Bitcoin’s Scaling War Might Be Over

A Bitcoin fork. By: BTC Keychain/flickr License: CC BY 2.0
BTC Keychain/Flickr

The three-year scaling war that plagued the world’s biggest cryptocurrency Bitcoin is finally over, for now. A conflict which deeply divided its community has now reached an outcome – a blockchain split.

There are two groups with different views and split interests with regards to Bitcoin’s future. Where one side, a grand portion of the mining pools, want to see bigger sizes on the blocks flowing through the blockchain, whereas others; primarily bitcoin developers, want to keep blocks small. Both sides have put forth arguments and suggestions for over three years without a single unifying solution in sight. Now, parts of the community, mainly miners, have forced through a Bitcoin hard fork, essentially a split from the original blockchain, something that many have feared would happen.

On the 1st of August a hard fork was made, thus creating a new virtual currency in the process called “Bitcoin Cash”, in short BCH. It increases the block size from 1MB to 8MB, something miners always have been lobbying for. According to, within 48 hours from the creation of BCH it reached a market cap of around USD $7 billion, neatly placing itself as the third largest cryptocurrency in the world. At the time of writing, the value of BCH sits around USD $395, just over 14% of Bitcoin’s current value and standing in 4th place of all the virtual currencies.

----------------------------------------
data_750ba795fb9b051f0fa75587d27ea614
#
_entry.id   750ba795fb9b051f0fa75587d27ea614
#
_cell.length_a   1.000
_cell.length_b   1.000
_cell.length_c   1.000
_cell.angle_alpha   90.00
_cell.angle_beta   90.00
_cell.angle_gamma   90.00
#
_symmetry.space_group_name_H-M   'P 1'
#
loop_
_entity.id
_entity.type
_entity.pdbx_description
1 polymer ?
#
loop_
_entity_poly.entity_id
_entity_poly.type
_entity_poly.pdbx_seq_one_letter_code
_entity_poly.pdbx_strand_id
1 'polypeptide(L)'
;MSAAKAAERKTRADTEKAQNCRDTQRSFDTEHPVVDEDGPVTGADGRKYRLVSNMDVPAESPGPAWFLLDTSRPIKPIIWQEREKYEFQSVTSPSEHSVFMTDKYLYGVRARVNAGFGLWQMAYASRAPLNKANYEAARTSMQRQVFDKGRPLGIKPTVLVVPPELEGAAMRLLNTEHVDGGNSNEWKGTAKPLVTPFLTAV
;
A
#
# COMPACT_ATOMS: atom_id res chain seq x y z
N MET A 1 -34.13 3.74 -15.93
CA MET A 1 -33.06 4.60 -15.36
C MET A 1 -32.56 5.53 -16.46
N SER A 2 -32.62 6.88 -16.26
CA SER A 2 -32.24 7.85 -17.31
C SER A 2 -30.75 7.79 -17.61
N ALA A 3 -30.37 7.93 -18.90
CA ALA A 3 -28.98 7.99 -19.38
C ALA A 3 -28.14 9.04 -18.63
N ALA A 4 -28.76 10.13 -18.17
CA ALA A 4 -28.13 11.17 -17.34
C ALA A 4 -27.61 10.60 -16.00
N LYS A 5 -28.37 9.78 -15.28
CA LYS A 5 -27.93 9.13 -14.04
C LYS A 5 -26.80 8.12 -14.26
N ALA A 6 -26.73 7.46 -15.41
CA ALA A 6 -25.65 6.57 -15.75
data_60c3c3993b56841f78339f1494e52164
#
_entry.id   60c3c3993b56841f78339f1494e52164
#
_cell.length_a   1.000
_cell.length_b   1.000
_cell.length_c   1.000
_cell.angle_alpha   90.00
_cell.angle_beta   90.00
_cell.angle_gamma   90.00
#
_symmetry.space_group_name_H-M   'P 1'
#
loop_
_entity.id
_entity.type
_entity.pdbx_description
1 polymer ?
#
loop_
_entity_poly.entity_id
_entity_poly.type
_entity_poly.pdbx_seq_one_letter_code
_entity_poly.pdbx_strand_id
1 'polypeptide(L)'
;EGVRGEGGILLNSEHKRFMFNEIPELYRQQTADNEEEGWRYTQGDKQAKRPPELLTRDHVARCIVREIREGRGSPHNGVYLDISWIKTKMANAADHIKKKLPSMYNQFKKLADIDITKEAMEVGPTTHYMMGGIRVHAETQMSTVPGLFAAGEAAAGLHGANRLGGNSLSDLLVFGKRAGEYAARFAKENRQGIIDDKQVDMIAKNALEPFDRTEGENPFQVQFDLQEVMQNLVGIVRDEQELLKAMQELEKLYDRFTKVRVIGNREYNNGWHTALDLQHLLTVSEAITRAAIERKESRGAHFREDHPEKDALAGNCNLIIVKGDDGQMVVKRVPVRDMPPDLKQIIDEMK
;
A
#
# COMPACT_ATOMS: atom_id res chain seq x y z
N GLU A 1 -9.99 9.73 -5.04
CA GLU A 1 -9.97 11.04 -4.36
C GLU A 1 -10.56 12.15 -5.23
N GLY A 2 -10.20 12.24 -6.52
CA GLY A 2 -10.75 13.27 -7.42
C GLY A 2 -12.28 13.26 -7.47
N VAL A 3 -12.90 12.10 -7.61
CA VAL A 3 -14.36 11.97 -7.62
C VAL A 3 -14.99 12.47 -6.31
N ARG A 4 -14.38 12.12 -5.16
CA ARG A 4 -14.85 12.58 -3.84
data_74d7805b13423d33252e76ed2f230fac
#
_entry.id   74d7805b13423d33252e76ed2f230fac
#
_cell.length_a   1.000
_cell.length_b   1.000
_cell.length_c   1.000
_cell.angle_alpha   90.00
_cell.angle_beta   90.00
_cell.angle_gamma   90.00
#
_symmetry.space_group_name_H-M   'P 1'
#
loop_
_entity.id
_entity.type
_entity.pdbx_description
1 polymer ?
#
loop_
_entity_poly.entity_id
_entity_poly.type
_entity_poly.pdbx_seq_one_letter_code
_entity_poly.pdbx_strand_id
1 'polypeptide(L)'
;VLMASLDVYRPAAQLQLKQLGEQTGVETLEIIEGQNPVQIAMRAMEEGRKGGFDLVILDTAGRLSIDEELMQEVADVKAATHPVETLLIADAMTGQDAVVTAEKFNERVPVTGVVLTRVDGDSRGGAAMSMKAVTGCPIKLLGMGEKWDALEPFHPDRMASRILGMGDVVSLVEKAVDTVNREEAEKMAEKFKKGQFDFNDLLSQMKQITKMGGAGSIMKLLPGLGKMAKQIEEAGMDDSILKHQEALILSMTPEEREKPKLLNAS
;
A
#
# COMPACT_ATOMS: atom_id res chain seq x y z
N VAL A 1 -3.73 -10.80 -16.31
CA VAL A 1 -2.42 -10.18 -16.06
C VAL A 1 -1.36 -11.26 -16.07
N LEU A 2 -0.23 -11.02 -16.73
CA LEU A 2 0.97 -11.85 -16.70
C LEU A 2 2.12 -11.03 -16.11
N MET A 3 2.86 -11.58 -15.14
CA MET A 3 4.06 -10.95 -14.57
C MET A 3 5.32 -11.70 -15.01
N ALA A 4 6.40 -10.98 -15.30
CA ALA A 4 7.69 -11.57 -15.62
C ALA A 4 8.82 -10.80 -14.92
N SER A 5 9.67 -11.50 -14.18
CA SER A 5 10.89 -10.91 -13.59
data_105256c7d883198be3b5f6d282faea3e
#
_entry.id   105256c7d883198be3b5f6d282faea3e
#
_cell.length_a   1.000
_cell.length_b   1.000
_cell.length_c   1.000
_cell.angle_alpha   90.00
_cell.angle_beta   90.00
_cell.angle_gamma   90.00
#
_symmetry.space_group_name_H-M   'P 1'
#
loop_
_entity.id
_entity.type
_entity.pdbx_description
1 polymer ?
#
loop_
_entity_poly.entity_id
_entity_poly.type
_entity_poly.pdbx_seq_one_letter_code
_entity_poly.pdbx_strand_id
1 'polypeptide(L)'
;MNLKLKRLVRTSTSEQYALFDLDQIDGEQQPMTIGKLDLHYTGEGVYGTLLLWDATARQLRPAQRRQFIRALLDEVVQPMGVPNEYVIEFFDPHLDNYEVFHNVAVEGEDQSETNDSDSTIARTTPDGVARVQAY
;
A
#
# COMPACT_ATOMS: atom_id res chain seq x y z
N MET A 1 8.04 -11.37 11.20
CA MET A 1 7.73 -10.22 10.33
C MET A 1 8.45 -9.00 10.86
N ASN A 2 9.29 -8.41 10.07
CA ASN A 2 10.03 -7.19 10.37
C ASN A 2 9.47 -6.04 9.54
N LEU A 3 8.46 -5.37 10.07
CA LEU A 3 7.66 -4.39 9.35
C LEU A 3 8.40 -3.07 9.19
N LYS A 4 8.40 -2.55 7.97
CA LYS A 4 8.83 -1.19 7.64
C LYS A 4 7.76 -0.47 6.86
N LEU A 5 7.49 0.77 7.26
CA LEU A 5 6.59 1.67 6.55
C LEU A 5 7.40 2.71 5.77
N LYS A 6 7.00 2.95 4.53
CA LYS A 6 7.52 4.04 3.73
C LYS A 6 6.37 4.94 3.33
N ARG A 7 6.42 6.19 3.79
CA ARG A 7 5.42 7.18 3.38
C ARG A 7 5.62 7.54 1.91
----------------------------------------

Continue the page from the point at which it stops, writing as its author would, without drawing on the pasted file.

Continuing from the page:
Several exchanges have begun accepting BCH and some of them have even added several trading pairs. Exchanges such as Kraken, Bitfinex and Bittrex are currently allowing BCH trading. There are also exchanges that have chosen not to add the new currency at this time, e.g. Bitstamp and Poloniex.

Even though the hard fork marks a major turn point in Bitcoin’s history, it’s interesting to note that the price of Bitcoin remained relatively stable during the commotion. This is something that was unexpected. The conundrum that is a split blockchain have put strains on currencies in the past. However, the community fears that people will dump all their Bitcoin Cash as soon as they can, as everyone who owned Bitcoin at the time of the fork are eligible to an equal amount of BCH. For now, the future of Bitcoin Cash remains uncertain and the number of supporters is still small. Only time will tell if more miners will choose to support it, rather than the original Bitcoin. In the end, we’ll just have to wait and see if this hard fork is enough to stop the infamous scaling conflict for good, or not

What do you guys think? Can these giga-cryptocurrencies co-exist, or is Bitcoin Cash destined to fade away into obscurity? Leave a comment below and let us know!